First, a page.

BEAR CREEK - The Alabama Fire Marshal is scheduled this week to begin an investigation into the cause of a fire that destroyed the home where a Bear Creek man had been living, resulting in the loss of all of his possessions.
Franklin Garrard, 82, had reportedly been living in a section of a house which is owned by Carol Mitchell, located at 250 County Highway 106, off Highway 241, when the fire occurred on Monday morning, Feb. 3.
Bear Creek Police Chief Joey Franks was one of the first to spot the blaze.
“Actually, I saw the smoke when I was leaving work,” Chief Franks stated. “I saw smoke coming up. It was too big to be a brush fire. I started looking for it.”
Police reported that the Alabama Department of Transportation officials in the area saw the smoke from Highway 241 and contacted authorities.
When Chief Franks found the fire and arrived on the scene, he notified authorities by radio of his location.
“It was fully engulfed,” said Franks. “Flames were coming out the front.”
Neighbors informed authorities on the scene that no one was home when the fire occurred, since the occupant’s vehicle was not on the scene, police said.
Franklin and his son, Johnny Garrard, had been out of town that morning paying bills in Hamilton when Franklin dropped off his son at his residence and was returning home.
Franklin noted he saw smoke on his way home, but thought it was a brush fire. When he got to the entrance of his drive, he found it was being monitored by the Bear Creek Police Department.
“I didn’t know anything until the police told me,” Franklin said. “They wouldn’t let me in because fire trucks were coming out and in.
“I asked the chief of police, ‘what is going on’ and he said, ‘your house is burnt,” he said.
“I saw this fire from my house, and I live (near) North Industrial Park,” Johnny noted.
The Bear Creek Fire Department rolled to the scene at 11:55 a.m., arriving on the scene at 12:02 p.m. with a pumper, tanker and a rescue unit and received assistance on mutual aid from Haleyville, Hackleburg and Craft departments, noted Bear Creek Fire Chief Rob Taylor.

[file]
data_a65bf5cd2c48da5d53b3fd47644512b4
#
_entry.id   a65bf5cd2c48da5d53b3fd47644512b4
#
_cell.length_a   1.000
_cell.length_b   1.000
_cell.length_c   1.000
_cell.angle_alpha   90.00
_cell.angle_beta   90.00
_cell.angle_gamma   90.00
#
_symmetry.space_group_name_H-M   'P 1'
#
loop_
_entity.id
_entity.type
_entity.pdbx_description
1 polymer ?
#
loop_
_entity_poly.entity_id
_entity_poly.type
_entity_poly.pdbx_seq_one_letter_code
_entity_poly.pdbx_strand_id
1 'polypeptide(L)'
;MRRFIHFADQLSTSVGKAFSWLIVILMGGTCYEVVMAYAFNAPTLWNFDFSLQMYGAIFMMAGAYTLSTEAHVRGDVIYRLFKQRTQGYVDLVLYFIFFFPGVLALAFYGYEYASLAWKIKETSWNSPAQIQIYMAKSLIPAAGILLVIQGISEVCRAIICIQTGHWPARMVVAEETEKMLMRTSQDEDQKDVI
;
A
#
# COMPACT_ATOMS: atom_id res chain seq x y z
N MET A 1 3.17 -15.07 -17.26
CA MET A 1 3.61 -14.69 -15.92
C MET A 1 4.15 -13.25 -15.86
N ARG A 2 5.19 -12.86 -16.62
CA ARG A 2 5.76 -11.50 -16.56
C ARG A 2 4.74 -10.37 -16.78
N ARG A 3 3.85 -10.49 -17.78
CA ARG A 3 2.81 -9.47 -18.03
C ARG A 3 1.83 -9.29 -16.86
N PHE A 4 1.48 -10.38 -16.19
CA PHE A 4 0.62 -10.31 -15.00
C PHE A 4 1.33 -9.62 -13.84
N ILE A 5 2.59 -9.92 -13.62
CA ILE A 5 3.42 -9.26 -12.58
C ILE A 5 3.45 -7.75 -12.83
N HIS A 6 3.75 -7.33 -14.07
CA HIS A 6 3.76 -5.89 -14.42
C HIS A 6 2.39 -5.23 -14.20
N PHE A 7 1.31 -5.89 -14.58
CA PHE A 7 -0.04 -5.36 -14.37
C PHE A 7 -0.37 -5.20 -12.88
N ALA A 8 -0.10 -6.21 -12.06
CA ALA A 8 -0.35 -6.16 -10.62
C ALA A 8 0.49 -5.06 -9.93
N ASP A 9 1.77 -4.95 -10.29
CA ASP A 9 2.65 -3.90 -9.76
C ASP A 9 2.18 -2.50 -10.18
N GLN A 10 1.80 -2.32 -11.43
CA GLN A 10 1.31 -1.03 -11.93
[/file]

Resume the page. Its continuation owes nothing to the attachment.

“Smoke was visible from downtown Bear Creek before any trucks went in route,” Taylor said. “When trucks arrived, the house was fully involved.”
The Alabama Forestry Commission also responded to the scene, setting up a perimeter or a fire line to prevent the fire from spreading further into the nearby wooded area, Chief Taylor said.
Fire from the residence had already spread to burn about one acre, Chief Taylor noted.
Haleyville Acting Fire Chief Terrell Baccus noted that department responded with a pumper, tanker and rescue truck.
“(The house) was on fire from one end to the other,” Baccus pointed out.
Haleyville laid a line to Bear Creek’s tanker and made at least three trips to a nearby hydrant located at the Bear Creek water tank near Highway 241, to refill their water supply, he said.
Total gallons of water applied to the blaze, from all departments combined, were 25,000, according to Chief Taylor
Franklin and his son were on the scene as firefighters battled the blaze, leaving mainly just the outline of the front porch barely intact with the remainder of the house in smoldering ruins.
In discussing the loss of all of his possessions, Franklin became emotional and was comforted by his son, who reminded his father that material possessions could be replaced, and that his father and his pet dog were alive and unharmed.
“He and his dog are here. That’s what matters most,” Johnny said.
“I just lost everything,” sobbed Franklin, as he sat with his dog near his son at a shed on the property, as firefighters battled the blaze.
“There are things in there I will never get back,” Franklin continued.
“Move forward. You can always move forward,” Johnny told him.
Those who can make donations to help Franklin can contact Johnny at 205-269-2957.
“Right now, he needs clothing and bedding,” his son said. Franklin also lost his Playstation games that he would frequently play, as well as items for his dog Merlin.
See complete story in the Northwest Alabamian.